Sunday, March 10, 2013

The Second Interview

Preparing for a first interview for employment, college placement, or a possible position on a not-for-profit board of directors, can be daunting enough. For those of us who make it through to the next round, it is time to really brings matters even more clearly into focus, giving us as good a chance as possible to land the desired position. A call back interview is an opportunity to fine-tune the assets we will bring to the position on offer.

The current economic climate makes this a buyer’s market for hiring. Competition has never been keener. The same holds true for entering certain colleges. Because so many candidates have equal skill sets required for said position, one wants to rely on the strength of one’s social skills – that something extra – that some of us luckily learned at our parents’ knees, but sadly are not familiar to all of us. The poise and comfort proper social skills offer make a difference in our confidence during an interview and speaking with persons who are potential employers. Without knowledge of proper business and social etiquette at these critical moments in one’s life self-doubt and a deep sense of angst can overtake our confidence.

During a second interview, one may or may not meet with the same interviewer as the initial one. I always try to bring in another person when possible when conducting such interviews myself. One would most certainly expect to answer a fresh round of questions. Anticipating what such questions might be can put one at a distinct advantage. This may not be an easy feat however, especially as some interviewers are relatively inexperienced and may ask ‘silly’ questions designed to throw one off balance. Being put in such a situation may help you decide whether this position is actually a good fit for you.
Here are a few pieces of advice for preparing for the ‘next’ interview.
1)   Get plenty of sleep the night before, being sure to watch what you eat and drink – water being first and foremost. This helps ensure one is feeling one’s very best. How one feels greatly influences how well one communicates.
2)   Be impeccably clean, taking great care to have perfect nails and hair.
3)   Dress immaculately, allowing one’s personality to show in a positive light.
4)   Smile radiantly during introductions, exuding confidence and a comfortable, yet focused attitude. Walk in standing tall as if having been the chosen one.
5)   Allow the interviewer to extend his or her hand before offering yours to shake hands.
6)   Prepare a list of questions that delve further into the position than those prepared for the initial meeting.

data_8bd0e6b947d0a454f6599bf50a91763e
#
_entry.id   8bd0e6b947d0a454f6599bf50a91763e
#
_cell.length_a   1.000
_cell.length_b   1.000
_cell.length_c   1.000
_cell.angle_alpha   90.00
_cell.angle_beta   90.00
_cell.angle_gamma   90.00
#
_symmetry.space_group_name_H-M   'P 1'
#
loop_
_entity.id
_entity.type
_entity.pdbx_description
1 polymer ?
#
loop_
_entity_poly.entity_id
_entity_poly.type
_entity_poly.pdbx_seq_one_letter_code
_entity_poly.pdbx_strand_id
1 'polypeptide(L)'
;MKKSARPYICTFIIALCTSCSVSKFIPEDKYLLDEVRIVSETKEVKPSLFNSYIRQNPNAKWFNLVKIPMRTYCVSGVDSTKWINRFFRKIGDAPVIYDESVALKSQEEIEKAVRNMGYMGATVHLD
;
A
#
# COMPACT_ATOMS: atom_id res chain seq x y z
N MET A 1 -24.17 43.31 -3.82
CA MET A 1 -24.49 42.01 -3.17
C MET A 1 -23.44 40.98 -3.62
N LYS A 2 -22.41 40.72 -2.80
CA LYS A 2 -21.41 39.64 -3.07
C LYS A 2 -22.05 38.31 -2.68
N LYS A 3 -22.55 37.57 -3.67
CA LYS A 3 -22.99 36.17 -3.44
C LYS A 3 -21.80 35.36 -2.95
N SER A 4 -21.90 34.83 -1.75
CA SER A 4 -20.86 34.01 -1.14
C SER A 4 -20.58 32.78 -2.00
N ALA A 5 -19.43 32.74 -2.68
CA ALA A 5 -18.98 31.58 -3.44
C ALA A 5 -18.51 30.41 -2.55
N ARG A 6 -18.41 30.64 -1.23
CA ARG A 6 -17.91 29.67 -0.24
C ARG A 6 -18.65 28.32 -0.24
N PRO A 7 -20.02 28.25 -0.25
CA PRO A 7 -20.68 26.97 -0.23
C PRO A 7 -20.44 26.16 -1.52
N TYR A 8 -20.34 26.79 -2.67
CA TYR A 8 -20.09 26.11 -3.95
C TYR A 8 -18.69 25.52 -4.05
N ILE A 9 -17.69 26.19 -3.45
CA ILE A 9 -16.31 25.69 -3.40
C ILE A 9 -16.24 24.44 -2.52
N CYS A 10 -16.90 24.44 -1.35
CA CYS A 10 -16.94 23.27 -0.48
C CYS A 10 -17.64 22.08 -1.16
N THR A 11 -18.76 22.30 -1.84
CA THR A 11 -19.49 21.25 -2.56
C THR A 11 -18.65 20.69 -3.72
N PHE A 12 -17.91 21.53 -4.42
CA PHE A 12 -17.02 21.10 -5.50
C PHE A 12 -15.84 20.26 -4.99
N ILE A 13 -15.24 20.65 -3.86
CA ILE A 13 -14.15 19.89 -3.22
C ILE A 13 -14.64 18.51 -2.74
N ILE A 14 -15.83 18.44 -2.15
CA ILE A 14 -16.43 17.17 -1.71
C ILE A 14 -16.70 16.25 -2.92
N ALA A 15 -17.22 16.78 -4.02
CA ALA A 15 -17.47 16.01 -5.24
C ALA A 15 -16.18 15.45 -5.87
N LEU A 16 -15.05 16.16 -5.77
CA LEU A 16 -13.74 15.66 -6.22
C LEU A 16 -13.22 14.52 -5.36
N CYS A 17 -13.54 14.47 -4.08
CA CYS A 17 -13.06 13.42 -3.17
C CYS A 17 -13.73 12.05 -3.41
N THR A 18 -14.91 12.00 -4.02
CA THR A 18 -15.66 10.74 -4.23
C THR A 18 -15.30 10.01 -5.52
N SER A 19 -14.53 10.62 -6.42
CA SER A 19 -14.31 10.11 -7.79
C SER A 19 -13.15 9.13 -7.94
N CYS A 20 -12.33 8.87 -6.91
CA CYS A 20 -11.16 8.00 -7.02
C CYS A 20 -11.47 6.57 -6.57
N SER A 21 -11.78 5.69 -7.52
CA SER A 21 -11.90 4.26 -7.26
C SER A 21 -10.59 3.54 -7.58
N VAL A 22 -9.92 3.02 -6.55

7)   Listen carefully to the questions asked, allowing time to clearly understand the question before answering. Thoughtfulness is recognized and appreciated by and being understood is certainly a key component to connecting in an interview situation. This is the sort of trait that most companies seek as potential representatives. This also holds true for college admissions where a balanced student body is desired. When building a strong board of directors for a not-for-profit organization, a well-rounded compliment of personalities is critical.
8)   Before walking into this second interview give careful consideration to the goal of connecting with the interviewer. This single ‘tip’ may well be what tips the scale in your favor.
One rarely knows how many other people are competing for the same position. This second interview may not be the final one either.

If there are any lingering questions that concern you about the position’s required skills, be honest. If there are areas where you feel you may need to improve, express a willingness to both recognize said shortcomings and improve upon them. This admission will clearly explain one’s determination to correct any deficiencies.

One of the most important qualities one wants to exhibit is one of comfortable preparedness. This is, after all, a very important meeting and one wants to show one is serious and completely invested in the interview process. Connecting with the interviewer will set most people apart, as this can be awkward for many of us. Oddly enough, if one can put the interviewer at ease, even if they are unaware that this is happening, their comfort level will register in your favour.

All things being equal, if one walks in as though one already has secured the position without appearing cocky, in many cases, this will in fact be the end result.